New campaign-funded facilities include buildings for the Simmons School of Education and Human Development, Perkins School of Theology and Lyle School of Engineering, as well as a new Mustang Band Hall, new tennis center and renovation and expansion of Moody Coliseum for athletics and academic ceremonies. Under construction are the Dr. Bob Smith Health Center and Fondren Library Center renovation; upcoming construction projects include the Gerald J. Ford Research Center and an aquatics center. At SMU-in-Taos, new facilities include a campus center, new and renovated housing and a chapel.
One of the most visible campaign projects, and one with significant impact on campus life, is the addition of five new residence halls and a dining center as part of SMU’s new Residential Commons system, including on-site classes and faculty in residence. Six other halls have been renovated as Commons, enabling all first- and second-year students to live on campus.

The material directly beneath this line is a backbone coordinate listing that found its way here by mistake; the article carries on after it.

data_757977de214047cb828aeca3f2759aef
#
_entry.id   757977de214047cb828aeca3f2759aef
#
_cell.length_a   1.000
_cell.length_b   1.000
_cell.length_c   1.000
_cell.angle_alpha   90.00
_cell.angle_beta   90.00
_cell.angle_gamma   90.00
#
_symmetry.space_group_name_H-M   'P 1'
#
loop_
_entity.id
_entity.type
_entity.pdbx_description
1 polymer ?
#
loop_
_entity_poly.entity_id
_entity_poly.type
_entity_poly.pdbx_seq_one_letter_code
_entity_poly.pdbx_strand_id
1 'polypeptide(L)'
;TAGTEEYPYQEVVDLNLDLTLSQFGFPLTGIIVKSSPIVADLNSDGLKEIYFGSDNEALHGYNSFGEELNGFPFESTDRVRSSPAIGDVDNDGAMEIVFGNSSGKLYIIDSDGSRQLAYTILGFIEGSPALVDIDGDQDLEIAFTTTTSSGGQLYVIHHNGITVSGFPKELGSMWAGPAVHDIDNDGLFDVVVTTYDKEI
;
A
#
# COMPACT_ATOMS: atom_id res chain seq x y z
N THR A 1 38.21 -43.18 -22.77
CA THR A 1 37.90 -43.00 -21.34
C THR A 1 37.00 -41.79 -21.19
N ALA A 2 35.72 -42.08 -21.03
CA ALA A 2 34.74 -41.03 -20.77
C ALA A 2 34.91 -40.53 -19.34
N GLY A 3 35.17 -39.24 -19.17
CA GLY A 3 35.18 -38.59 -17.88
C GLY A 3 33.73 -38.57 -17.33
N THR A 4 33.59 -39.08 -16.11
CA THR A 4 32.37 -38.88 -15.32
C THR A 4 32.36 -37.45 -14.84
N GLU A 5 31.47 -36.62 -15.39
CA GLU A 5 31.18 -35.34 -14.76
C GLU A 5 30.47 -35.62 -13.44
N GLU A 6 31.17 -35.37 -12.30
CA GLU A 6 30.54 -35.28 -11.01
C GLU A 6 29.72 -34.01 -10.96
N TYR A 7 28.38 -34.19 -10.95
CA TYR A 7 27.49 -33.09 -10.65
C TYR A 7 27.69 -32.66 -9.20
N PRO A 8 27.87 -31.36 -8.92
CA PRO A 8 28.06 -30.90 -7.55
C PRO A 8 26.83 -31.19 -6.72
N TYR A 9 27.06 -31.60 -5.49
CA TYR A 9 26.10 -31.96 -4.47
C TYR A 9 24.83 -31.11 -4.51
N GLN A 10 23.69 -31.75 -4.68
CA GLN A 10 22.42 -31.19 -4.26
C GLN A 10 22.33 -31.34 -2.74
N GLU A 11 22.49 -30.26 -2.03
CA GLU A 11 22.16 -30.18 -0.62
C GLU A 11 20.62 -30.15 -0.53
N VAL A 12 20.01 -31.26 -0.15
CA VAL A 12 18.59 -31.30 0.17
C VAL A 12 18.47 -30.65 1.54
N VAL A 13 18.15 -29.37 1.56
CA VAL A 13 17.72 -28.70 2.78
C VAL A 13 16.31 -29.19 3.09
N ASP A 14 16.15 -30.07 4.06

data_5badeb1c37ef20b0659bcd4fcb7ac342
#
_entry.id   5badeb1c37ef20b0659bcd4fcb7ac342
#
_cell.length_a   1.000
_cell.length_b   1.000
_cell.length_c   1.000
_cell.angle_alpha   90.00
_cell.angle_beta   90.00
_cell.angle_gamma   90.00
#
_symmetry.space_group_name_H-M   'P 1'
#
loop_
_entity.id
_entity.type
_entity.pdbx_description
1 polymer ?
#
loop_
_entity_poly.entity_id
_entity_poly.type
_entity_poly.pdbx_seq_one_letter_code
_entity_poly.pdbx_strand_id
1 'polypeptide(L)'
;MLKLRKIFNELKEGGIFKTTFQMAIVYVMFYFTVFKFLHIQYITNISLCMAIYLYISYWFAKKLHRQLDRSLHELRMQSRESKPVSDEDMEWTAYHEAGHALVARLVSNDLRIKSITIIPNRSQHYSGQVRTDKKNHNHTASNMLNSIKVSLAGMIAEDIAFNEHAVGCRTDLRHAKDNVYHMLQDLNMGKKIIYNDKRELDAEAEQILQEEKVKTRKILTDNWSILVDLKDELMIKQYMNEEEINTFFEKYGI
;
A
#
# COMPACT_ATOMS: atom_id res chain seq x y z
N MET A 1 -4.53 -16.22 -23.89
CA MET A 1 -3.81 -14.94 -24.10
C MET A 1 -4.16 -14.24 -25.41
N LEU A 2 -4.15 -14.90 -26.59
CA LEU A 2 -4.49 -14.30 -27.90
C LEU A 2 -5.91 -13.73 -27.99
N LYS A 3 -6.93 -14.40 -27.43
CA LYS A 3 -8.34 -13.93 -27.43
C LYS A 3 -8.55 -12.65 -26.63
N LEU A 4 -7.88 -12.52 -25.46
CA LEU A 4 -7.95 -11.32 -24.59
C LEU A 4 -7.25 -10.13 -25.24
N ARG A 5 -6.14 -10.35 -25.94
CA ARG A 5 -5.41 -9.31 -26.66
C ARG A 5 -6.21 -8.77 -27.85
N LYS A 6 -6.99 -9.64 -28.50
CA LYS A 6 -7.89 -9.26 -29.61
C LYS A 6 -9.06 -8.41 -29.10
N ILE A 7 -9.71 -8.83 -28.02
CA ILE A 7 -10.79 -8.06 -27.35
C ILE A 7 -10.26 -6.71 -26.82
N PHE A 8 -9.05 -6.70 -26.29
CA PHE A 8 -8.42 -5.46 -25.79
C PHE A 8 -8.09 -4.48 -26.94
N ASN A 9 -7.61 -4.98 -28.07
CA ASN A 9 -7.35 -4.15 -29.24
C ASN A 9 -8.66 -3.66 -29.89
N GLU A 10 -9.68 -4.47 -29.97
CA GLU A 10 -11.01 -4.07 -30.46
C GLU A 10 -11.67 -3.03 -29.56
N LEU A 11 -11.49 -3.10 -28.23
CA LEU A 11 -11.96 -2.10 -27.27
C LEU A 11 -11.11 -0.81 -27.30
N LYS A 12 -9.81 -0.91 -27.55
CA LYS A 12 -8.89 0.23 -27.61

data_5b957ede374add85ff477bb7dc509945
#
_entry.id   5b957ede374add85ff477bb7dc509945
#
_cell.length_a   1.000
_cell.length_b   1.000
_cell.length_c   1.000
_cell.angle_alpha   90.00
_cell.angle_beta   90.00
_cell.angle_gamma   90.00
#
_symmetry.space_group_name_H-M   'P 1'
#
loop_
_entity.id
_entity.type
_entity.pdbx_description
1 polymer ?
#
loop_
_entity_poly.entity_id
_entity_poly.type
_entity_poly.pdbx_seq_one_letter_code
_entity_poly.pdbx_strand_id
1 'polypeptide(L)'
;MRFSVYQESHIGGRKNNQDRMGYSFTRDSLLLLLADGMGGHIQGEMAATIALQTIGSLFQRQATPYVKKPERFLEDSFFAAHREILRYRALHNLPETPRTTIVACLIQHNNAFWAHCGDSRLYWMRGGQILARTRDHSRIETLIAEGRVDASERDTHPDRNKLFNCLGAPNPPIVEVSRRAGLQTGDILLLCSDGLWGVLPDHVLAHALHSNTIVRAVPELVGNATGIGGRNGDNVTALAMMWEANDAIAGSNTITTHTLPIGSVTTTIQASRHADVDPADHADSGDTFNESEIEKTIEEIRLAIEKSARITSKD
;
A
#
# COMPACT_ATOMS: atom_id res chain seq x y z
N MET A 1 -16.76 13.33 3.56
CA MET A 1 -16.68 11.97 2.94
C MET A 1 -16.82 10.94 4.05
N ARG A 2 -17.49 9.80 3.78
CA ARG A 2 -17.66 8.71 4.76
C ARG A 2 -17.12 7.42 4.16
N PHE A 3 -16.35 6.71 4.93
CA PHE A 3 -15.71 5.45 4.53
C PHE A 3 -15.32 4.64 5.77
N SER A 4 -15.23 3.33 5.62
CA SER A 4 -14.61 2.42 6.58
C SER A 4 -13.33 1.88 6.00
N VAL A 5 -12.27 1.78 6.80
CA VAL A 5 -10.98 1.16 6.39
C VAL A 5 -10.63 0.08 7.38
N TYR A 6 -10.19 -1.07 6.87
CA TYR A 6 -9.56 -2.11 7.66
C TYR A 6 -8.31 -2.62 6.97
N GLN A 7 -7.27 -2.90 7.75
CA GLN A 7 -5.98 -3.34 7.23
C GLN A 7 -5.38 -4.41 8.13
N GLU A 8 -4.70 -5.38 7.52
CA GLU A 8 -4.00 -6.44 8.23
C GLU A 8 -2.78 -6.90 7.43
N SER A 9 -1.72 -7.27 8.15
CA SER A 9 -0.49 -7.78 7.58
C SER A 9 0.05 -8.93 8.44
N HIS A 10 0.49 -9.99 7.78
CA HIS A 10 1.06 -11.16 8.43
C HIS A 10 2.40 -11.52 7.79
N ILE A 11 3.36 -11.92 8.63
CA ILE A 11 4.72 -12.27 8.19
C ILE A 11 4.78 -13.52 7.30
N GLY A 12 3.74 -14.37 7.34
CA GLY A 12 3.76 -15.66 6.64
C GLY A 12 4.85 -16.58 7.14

Overall construction funded by the campaign has been a major contributor to the Dallas economy. Since 2011 SMU has spent $390 million on renovation and construction projects, which have employed about 270 service providers, including architects, engineers, landscapers, contractors and suppliers.
“From the beginning, this campaign was about big ideas, innovative thinking and unbridled enthusiasm for SMU,” said Brad E. Cheves, vice president for Development and External Affairs. “Campaign co-chairs and SMU trustees set ambitious goals. Along the way, our longtime supporters and thousands of new donors joined in this effort. The momentum they’ve created is like nothing we’ve seen before. I’m excited to see where we go from here.”
BREAKING CAMPAIGN RECORDS
SMU Unbridled: The Second Century Campaign made fundraising history in several ways. The campaign: